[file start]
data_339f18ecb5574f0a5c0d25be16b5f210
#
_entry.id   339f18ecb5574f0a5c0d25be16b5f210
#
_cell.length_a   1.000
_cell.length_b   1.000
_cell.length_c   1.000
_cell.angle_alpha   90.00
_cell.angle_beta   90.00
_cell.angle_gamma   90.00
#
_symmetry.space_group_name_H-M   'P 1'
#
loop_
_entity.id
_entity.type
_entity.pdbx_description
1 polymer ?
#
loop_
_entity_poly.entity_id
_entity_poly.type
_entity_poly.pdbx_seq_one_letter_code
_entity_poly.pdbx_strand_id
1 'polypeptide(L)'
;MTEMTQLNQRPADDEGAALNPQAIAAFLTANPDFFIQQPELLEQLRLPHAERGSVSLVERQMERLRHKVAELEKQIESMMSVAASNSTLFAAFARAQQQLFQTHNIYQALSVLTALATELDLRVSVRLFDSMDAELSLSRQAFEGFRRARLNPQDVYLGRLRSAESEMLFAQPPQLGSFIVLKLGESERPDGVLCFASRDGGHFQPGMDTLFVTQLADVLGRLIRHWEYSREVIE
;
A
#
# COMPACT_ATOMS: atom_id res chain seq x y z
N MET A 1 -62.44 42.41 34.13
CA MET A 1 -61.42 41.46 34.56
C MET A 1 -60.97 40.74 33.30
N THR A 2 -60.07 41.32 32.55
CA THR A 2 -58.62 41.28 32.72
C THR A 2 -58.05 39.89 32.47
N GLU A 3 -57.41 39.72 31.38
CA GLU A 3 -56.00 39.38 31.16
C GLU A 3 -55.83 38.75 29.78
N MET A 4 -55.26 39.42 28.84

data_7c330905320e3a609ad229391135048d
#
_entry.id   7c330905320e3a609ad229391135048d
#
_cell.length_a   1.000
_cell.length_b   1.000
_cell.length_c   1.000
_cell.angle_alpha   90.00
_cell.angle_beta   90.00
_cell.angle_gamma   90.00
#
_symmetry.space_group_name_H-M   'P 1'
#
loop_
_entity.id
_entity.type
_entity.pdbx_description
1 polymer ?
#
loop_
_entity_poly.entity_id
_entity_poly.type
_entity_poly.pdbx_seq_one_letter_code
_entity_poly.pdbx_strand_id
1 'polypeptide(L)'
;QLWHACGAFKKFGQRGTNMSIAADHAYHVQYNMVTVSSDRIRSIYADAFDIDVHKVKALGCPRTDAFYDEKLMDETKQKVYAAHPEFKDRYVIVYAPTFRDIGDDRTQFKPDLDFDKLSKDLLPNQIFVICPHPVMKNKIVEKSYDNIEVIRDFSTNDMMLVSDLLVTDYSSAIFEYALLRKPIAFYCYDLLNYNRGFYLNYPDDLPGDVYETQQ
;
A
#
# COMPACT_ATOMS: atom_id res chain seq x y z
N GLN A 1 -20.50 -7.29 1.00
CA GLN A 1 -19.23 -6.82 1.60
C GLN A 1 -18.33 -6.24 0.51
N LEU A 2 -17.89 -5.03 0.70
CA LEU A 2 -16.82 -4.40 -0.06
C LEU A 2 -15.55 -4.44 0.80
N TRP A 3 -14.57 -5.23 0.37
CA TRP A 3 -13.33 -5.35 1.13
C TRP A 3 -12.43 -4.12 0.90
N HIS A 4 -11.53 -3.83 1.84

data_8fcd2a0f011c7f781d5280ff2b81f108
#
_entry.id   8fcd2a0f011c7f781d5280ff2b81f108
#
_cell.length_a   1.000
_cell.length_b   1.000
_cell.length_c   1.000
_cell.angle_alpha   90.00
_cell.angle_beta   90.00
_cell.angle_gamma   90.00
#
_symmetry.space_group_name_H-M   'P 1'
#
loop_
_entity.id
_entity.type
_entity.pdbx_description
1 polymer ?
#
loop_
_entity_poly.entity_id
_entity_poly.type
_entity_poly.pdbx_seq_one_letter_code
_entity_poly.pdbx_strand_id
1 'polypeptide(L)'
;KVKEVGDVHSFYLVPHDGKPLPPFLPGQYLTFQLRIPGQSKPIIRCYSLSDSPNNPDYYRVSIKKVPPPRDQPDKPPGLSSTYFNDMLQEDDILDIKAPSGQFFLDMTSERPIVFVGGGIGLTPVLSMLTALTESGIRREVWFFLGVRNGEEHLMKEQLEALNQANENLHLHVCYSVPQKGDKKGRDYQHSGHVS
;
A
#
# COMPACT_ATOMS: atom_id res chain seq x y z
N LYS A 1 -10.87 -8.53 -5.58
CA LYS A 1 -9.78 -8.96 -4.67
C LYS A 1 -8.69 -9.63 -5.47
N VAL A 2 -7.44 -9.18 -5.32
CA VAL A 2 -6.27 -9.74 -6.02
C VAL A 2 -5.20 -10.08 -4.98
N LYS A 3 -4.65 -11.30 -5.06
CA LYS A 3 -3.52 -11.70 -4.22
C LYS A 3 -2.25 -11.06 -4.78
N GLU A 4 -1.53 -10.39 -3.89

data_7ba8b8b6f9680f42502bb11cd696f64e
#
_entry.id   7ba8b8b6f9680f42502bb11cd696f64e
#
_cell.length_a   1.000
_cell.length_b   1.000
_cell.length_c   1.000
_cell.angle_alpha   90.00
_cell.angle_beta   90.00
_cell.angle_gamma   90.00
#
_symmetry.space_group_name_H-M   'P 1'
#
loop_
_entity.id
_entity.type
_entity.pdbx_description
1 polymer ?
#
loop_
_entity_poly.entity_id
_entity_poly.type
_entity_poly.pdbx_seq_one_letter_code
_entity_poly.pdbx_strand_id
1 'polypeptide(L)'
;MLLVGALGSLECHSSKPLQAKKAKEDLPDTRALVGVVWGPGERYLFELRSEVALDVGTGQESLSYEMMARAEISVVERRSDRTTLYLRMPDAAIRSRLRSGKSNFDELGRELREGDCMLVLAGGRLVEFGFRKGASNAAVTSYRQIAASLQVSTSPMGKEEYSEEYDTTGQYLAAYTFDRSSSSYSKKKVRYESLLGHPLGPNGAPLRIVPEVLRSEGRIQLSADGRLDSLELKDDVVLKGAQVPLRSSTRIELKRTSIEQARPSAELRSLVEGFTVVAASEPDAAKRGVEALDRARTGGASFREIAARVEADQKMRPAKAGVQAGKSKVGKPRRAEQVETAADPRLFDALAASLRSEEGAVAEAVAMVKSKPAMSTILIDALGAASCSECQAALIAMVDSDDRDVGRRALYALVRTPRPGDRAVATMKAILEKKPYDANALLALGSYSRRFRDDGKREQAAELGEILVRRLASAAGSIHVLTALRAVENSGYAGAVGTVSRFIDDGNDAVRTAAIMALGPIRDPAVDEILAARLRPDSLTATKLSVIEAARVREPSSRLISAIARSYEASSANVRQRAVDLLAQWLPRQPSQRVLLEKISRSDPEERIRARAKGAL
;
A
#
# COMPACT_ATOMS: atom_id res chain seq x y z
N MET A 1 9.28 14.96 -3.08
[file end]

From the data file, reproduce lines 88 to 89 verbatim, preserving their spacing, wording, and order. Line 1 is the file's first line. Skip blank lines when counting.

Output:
_cell.angle_alpha   90.00
_cell.angle_beta   90.00